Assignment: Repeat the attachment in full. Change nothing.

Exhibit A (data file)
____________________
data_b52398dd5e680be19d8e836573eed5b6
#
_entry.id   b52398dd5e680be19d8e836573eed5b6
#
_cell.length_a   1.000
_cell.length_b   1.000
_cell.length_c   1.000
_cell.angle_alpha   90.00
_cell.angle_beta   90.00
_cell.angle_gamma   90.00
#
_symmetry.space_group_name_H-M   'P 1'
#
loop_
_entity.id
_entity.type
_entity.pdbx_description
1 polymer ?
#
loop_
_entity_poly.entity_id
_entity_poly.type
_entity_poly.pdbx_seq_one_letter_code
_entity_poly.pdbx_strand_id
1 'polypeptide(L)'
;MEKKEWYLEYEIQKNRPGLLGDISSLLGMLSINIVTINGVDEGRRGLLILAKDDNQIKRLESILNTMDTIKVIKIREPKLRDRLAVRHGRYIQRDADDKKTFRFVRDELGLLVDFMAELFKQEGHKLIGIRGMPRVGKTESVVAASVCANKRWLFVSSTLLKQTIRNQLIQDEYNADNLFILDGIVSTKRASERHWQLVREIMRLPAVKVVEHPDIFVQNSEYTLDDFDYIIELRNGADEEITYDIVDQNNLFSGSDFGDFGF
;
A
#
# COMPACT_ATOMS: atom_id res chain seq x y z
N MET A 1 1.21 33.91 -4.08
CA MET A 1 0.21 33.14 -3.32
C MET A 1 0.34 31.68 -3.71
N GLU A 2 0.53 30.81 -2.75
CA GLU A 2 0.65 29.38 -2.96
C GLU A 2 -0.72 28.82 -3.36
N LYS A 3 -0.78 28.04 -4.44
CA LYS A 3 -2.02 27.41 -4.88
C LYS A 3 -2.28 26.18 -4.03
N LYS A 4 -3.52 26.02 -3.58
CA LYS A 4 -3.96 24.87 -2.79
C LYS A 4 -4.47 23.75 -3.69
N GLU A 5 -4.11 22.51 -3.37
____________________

data_b52398dd5e680be19d8e836573eed5b6
#
_entry.id   b52398dd5e680be19d8e836573eed5b6
#
_cell.length_a   1.000
_cell.length_b   1.000
_cell.length_c   1.000
_cell.angle_alpha   90.00
_cell.angle_beta   90.00
_cell.angle_gamma   90.00
#
_symmetry.space_group_name_H-M   'P 1'
#
loop_
_entity.id
_entity.type
_entity.pdbx_description
1 polymer ?
#
loop_
_entity_poly.entity_id
_entity_poly.type
_entity_poly.pdbx_seq_one_letter_code
_entity_poly.pdbx_strand_id
1 'polypeptide(L)'
;MEKKEWYLEYEIQKNRPGLLGDISSLLGMLSINIVTINGVDEGRRGLLILAKDDNQIKRLESILNTMDTIKVIKIREPKLRDRLAVRHGRYIQRDADDKKTFRFVRDELGLLVDFMAELFKQEGHKLIGIRGMPRVGKTESVVAASVCANKRWLFVSSTLLKQTIRNQLIQDEYNADNLFILDGIVSTKRASERHWQLVREIMRLPAVKVVEHPDIFVQNSEYTLDDFDYIIELRNGADEEITYDIVDQNNLFSGSDFGDFGF
;
A
#
# COMPACT_ATOMS: atom_id res chain seq x y z
N MET A 1 1.21 33.91 -4.08
CA MET A 1 0.21 33.14 -3.32
C MET A 1 0.34 31.68 -3.71
N GLU A 2 0.53 30.81 -2.75
CA GLU A 2 0.65 29.38 -2.96
C GLU A 2 -0.72 28.82 -3.36
N LYS A 3 -0.78 28.04 -4.44
CA LYS A 3 -2.02 27.41 -4.88
C LYS A 3 -2.28 26.18 -4.03
N LYS A 4 -3.52 26.02 -3.58
CA LYS A 4 -3.96 24.87 -2.79
C LYS A 4 -4.47 23.75 -3.69
N GLU A 5 -4.11 22.51 -3.37